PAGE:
Google released their search trends for 2014 this week, and have accompanied it with a video that celebrates the unwavering optimism of human nature - based, of course, on our search results from this past year.
The video, set to Peter Robinson and Amy Millan's "Divinity", celebrates individual achievements such as Malala Yousafzai's Nobel Peace Prize, acknowledges global events such as the Ebola scare and the World Cup, and pays homage to notable celebrity losses Joan Rivers, Maya Angelou and Robin Williams.
Google's message is clear and empirical: despite some of the devastating and troubling things that have taken place in the world over the past year alone, people reach for knowledge, connections and passions before they go looking for fear and bad news.
Some might question the use of our search data to define who we are as a species, but when the results are as powerfully optimistic as this, it's one of the most comfortable things people living in the rise of the Digital Age can see.
Some of the lists of trends can be seen below, including the biggest search trends of this year.
- Robin Williams
- World Cup
- Malaysia Airlines
- ALS Ice Bucket Challenge
- Flappy Bird
- Conchita Wurst
- Sochi Olympics
- Jennifer Lawrence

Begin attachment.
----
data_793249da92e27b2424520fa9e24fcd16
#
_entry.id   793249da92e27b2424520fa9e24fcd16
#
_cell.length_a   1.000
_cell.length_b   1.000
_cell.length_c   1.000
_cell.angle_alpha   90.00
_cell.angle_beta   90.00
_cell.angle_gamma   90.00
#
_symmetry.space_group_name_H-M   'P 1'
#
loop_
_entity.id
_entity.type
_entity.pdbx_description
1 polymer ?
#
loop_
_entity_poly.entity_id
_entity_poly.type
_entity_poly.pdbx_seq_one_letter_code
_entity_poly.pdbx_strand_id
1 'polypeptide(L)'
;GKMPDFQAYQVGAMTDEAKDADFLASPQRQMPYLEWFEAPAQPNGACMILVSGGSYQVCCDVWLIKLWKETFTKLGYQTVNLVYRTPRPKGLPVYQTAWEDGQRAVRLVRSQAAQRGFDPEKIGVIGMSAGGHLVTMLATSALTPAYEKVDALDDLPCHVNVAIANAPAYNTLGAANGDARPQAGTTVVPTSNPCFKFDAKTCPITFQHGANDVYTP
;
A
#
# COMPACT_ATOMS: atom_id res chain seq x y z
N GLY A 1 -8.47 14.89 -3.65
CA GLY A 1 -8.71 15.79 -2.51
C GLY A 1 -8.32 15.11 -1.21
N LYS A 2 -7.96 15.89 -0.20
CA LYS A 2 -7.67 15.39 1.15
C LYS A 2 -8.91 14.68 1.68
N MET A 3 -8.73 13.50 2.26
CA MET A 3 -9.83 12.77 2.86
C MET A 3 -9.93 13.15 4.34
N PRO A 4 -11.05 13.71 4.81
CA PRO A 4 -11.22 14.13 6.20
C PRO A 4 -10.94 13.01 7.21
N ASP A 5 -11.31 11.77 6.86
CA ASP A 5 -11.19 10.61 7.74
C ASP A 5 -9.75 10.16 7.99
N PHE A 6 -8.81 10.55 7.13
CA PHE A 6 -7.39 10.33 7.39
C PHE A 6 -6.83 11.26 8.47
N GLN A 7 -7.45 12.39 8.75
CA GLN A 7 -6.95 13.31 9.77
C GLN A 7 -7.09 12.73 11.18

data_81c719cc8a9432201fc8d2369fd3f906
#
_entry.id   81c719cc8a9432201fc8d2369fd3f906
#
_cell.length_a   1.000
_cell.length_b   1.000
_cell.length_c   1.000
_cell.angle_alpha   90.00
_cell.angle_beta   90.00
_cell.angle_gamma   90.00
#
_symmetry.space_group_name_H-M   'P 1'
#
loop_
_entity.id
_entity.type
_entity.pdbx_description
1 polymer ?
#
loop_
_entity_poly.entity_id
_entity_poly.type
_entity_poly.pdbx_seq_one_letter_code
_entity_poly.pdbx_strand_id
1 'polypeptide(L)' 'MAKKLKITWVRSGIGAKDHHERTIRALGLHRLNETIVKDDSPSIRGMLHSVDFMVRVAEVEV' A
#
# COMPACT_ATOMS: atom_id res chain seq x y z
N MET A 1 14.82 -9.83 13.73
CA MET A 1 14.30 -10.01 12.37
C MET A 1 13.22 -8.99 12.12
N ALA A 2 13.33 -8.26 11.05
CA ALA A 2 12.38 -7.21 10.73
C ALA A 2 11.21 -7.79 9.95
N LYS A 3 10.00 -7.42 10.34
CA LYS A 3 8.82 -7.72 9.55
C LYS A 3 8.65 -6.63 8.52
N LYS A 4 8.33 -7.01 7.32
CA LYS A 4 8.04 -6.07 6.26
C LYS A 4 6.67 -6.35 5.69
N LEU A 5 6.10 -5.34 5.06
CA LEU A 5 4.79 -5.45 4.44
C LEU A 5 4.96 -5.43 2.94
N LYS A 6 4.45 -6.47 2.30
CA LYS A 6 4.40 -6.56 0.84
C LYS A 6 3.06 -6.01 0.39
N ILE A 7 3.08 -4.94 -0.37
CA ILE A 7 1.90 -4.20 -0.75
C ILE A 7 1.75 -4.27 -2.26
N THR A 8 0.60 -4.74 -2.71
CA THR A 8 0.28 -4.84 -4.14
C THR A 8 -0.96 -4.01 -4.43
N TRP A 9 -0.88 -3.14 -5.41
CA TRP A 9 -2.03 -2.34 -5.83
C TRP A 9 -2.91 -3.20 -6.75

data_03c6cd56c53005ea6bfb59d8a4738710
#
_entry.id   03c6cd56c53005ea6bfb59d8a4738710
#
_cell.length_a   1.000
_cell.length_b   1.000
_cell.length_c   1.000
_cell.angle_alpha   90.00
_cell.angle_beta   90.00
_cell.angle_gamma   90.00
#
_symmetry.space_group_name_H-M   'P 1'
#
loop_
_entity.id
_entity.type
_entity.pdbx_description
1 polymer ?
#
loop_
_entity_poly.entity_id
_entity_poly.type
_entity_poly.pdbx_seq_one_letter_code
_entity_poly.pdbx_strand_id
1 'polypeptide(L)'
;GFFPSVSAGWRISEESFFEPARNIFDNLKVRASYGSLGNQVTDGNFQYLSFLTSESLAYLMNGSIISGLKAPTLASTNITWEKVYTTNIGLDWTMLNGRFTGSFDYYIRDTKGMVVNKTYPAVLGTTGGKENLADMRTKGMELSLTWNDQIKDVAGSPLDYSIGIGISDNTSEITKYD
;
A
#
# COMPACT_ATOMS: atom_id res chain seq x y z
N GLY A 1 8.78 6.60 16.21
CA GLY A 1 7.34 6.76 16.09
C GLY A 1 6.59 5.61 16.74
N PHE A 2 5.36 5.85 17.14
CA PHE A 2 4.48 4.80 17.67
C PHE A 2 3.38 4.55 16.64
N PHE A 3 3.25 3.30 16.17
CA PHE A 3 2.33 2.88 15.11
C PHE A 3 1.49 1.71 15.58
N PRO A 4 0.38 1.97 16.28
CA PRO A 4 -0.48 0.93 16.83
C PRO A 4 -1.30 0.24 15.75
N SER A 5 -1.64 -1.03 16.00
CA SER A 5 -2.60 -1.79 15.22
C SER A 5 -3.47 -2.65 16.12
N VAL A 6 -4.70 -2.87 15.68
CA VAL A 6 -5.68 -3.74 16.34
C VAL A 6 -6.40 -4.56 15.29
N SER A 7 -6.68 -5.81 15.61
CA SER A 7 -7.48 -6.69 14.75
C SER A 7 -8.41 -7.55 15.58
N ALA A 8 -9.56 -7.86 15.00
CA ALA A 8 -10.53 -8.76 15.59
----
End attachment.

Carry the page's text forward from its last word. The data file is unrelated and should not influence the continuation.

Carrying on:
- Kim Kardashian
- Julie Gayet
- Tracy Morgan
- Renee Zellweger
- Jared Leto
- Matthew McConaughey
- Amal Alamuddin
- Donald Sterling
- Mutant Giant Spider Dog (SA Wardega)
- Nike Football: Winner Stays. ft. Ronaldo, Neymar Jr., Rooney, IbrahimoviÄ‡, Iniesta & more
- FIRST KISS
- The Voice IT | Serie 2 | Blind 2 | Suor Cristina Scuccia - #TEAMJ-AX
- iPhone 6 Plus Bend Test
- Bars & Melody - Simon Cowell's Golden Buzzer act | Britain's Got Talent 2014
- Budweiser Super Bowl XLVIII Commercial -- "Puppy Love"
- Devil Baby Attack
- Goku vs Superman. Epic Rap Battles of History Season 3.
- 10 Hours of Walking in NYC as a Woman
You can check out a much more comprehensive list of categories over at Google Trends - and if you're feeling especially nostalgic, you can revisit yearly trends recorded by the site for as far back as 2001.